Interview With Author Lindsay Powers:
Q: How do you start this #noshameparenting conversation in your own parenting community? Like many of us these days, I feel like I am parenting in a game that is meant to be won. Where triumphs are shared and sad stories are only shared once they have been “dealt with’ or there is a funny take away in the end. How do we talk about the realness of parenting every day? The roller coaster rides of emotions and the ups and downs that happen to everyone, no matter the choices they make via sleep/feeding/working/how many activities their children participate in, etc.
I’m a big believer in having open conversations on whatever platform you have access to, whether it’s your 100 or 1 million Instagram followers. Be the change you want to see in the world. Share your own stories, openly and honestly, about the true ups and downs of parenting. This honesty is what made #NoShameParenting, which I co-founded with my Yahoo Parenting team, go super-viral and reach 170+ million people across social media. We need to destigmatize the less-than-perfect moments of parenthood. Conversations are powerful. They change the culture, which then changes policy. Millions of parents could be helped one day by your simple, honest tweet.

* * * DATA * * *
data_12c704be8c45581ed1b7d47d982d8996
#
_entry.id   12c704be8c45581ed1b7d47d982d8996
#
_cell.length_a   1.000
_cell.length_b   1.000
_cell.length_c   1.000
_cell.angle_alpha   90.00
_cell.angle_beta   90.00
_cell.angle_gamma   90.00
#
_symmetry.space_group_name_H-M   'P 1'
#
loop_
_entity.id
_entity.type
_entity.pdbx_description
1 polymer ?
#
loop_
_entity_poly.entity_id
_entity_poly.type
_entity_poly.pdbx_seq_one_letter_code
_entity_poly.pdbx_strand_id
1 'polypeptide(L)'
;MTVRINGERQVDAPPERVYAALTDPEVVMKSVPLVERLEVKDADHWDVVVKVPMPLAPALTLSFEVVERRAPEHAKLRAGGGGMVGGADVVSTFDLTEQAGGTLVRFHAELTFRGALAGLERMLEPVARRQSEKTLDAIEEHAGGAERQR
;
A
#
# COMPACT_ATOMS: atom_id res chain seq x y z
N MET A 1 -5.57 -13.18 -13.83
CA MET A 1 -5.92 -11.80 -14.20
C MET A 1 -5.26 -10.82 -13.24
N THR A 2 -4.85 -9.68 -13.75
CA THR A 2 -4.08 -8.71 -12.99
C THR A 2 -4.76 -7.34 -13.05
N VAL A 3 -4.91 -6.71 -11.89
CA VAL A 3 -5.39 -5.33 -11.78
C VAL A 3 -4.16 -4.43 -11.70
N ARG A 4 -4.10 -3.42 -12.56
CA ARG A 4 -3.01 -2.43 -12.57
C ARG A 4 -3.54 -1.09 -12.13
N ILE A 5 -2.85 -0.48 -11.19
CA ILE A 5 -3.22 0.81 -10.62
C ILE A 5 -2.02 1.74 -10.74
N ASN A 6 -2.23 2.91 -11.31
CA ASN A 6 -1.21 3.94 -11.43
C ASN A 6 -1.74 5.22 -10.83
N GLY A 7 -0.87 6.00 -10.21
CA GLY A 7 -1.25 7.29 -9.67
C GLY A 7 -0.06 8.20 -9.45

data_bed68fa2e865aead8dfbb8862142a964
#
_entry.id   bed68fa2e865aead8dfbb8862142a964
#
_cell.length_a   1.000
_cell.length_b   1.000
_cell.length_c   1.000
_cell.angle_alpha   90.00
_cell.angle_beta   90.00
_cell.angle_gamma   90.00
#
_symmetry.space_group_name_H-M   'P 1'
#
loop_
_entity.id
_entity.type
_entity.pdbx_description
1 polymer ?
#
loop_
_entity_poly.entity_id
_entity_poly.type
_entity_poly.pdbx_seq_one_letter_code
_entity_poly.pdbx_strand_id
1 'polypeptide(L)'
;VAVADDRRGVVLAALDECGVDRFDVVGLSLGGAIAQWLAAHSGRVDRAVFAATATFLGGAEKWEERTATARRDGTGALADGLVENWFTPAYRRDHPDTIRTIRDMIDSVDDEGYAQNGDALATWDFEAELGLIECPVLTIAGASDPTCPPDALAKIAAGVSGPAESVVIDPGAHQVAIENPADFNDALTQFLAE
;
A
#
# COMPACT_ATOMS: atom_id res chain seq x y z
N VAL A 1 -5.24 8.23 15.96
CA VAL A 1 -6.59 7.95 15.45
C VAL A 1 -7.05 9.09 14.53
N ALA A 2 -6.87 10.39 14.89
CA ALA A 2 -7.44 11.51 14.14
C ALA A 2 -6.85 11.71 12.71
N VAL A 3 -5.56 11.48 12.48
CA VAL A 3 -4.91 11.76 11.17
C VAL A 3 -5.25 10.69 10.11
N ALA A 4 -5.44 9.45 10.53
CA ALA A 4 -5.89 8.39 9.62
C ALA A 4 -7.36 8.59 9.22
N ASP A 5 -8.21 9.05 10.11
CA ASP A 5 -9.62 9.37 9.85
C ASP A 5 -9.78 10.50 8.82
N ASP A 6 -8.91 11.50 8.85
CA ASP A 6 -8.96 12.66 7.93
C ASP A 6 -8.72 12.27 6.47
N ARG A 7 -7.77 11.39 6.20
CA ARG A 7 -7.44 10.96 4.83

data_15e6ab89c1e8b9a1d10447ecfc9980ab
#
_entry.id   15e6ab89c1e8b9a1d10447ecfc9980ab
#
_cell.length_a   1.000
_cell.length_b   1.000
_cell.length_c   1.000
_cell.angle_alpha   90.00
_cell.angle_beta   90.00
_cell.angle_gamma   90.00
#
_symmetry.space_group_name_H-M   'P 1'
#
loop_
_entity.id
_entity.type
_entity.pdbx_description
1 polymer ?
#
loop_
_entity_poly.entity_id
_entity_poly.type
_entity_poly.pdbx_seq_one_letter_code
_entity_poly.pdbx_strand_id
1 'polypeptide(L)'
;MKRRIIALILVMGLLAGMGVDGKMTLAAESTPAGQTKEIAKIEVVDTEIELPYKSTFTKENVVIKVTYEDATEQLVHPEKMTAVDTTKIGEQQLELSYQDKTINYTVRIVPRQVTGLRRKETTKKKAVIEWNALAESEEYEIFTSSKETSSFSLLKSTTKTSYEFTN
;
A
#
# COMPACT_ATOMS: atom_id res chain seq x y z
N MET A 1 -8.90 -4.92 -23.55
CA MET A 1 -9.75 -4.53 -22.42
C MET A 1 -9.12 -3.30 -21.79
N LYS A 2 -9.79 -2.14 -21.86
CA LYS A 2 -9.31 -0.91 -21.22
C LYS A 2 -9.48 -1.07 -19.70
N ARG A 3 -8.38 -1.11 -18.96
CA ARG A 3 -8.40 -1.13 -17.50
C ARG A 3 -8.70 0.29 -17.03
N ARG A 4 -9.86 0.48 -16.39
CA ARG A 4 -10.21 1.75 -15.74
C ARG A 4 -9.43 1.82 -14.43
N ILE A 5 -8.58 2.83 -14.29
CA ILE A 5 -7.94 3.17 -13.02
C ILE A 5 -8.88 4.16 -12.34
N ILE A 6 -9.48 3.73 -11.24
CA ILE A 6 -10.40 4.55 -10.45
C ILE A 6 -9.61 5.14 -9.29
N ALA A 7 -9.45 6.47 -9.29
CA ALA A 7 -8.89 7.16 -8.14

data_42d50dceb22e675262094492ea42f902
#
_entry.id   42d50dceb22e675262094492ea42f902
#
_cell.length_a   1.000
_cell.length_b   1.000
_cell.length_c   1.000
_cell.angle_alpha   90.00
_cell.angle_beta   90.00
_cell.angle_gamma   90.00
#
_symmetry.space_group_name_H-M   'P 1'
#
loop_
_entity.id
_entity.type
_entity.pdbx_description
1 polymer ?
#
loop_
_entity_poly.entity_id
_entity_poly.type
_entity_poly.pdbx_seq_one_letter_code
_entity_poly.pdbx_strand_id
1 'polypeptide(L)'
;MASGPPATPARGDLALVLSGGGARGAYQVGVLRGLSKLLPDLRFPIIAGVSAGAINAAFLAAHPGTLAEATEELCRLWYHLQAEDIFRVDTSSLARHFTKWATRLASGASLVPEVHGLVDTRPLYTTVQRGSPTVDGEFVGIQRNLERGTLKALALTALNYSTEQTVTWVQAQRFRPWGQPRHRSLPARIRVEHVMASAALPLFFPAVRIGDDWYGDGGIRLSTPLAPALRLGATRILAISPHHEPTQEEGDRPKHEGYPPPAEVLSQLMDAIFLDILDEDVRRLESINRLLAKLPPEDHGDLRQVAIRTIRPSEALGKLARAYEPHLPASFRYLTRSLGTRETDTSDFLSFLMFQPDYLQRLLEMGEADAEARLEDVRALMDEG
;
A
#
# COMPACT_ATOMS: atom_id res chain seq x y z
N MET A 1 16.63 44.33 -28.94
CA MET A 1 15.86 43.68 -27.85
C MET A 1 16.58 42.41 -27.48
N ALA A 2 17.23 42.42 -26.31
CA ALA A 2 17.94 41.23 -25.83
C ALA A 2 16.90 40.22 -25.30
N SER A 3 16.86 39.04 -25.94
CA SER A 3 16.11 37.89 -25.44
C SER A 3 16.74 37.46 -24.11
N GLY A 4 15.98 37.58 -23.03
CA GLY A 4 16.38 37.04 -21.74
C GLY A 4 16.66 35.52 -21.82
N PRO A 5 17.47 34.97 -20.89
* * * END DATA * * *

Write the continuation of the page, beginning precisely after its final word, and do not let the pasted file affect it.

Q: How do I introduce this topic to parents to be? What I would have loved to have been given this feedback before I became a parent.
A: It’s really important to change the language about parenthood, even before one becomes a parent. If you have a friend who is pregnant, ask her how she is feeling. Don’t only speak in platitudes like, “enjoy every moment!” I’m not saying that you need to scare your friend about tearing in childbirth, but you could say, “I love being a mother, but I honestly struggled with postpartum anxiety and I think I would have felt better if my friends told me about their tough times too. So I’m here for you, no matter what you’re going through.”